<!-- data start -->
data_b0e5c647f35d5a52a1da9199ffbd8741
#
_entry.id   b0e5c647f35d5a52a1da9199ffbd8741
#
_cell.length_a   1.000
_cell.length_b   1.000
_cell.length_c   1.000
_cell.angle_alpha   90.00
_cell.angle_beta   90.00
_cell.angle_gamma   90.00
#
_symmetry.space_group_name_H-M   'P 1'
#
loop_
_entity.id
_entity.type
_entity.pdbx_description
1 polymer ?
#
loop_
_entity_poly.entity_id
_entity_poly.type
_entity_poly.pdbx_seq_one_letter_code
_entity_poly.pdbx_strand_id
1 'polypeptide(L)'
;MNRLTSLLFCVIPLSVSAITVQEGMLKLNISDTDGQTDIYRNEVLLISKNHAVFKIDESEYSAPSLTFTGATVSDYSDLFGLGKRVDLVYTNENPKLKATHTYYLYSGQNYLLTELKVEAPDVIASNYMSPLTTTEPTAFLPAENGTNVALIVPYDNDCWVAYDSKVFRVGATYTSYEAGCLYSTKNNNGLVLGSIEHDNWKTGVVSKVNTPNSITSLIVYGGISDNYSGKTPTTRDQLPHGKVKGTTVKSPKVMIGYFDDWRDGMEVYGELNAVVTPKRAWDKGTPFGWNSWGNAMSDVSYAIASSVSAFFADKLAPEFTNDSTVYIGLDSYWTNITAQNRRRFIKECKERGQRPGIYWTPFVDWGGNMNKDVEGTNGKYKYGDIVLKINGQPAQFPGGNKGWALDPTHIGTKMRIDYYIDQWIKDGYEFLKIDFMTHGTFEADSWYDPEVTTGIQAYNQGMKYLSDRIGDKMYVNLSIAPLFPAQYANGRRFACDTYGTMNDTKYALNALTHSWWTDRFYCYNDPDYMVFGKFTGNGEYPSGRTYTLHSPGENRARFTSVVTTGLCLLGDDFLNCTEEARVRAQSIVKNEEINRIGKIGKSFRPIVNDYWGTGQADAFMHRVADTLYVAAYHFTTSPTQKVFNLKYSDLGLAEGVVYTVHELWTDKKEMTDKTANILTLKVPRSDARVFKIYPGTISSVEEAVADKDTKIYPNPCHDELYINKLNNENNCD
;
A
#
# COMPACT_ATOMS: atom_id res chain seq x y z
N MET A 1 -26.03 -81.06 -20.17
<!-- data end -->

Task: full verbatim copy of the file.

data_b0e5c647f35d5a52a1da9199ffbd8741
#
_entry.id   b0e5c647f35d5a52a1da9199ffbd8741
#
_cell.length_a   1.000
_cell.length_b   1.000
_cell.length_c   1.000
_cell.angle_alpha   90.00
_cell.angle_beta   90.00
_cell.angle_gamma   90.00
#
_symmetry.space_group_name_H-M   'P 1'
#
loop_
_entity.id
_entity.type
_entity.pdbx_description
1 polymer ?
#
loop_
_entity_poly.entity_id
_entity_poly.type
_entity_poly.pdbx_seq_one_letter_code
_entity_poly.pdbx_strand_id
1 'polypeptide(L)'
;MNRLTSLLFCVIPLSVSAITVQEGMLKLNISDTDGQTDIYRNEVLLISKNHAVFKIDESEYSAPSLTFTGATVSDYSDLFGLGKRVDLVYTNENPKLKATHTYYLYSGQNYLLTELKVEAPDVIASNYMSPLTTTEPTAFLPAENGTNVALIVPYDNDCWVAYDSKVFRVGATYTSYEAGCLYSTKNNNGLVLGSIEHDNWKTGVVSKVNTPNSITSLIVYGGISDNYSGKTPTTRDQLPHGKVKGTTVKSPKVMIGYFDDWRDGMEVYGELNAVVTPKRAWDKGTPFGWNSWGNAMSDVSYAIASSVSAFFADKLAPEFTNDSTVYIGLDSYWTNITAQNRRRFIKECKERGQRPGIYWTPFVDWGGNMNKDVEGTNGKYKYGDIVLKINGQPAQFPGGNKGWALDPTHIGTKMRIDYYIDQWIKDGYEFLKIDFMTHGTFEADSWYDPEVTTGIQAYNQGMKYLSDRIGDKMYVNLSIAPLFPAQYANGRRFACDTYGTMNDTKYALNALTHSWWTDRFYCYNDPDYMVFGKFTGNGEYPSGRTYTLHSPGENRARFTSVVTTGLCLLGDDFLNCTEEARVRAQSIVKNEEINRIGKIGKSFRPIVNDYWGTGQADAFMHRVADTLYVAAYHFTTSPTQKVFNLKYSDLGLAEGVVYTVHELWTDKKEMTDKTANILTLKVPRSDARVFKIYPGTISSVEEAVADKDTKIYPNPCHDELYINKLNNENNCD
;
A
#
# COMPACT_ATOMS: atom_id res chain seq x y z
N MET A 1 -26.03 -81.06 -20.17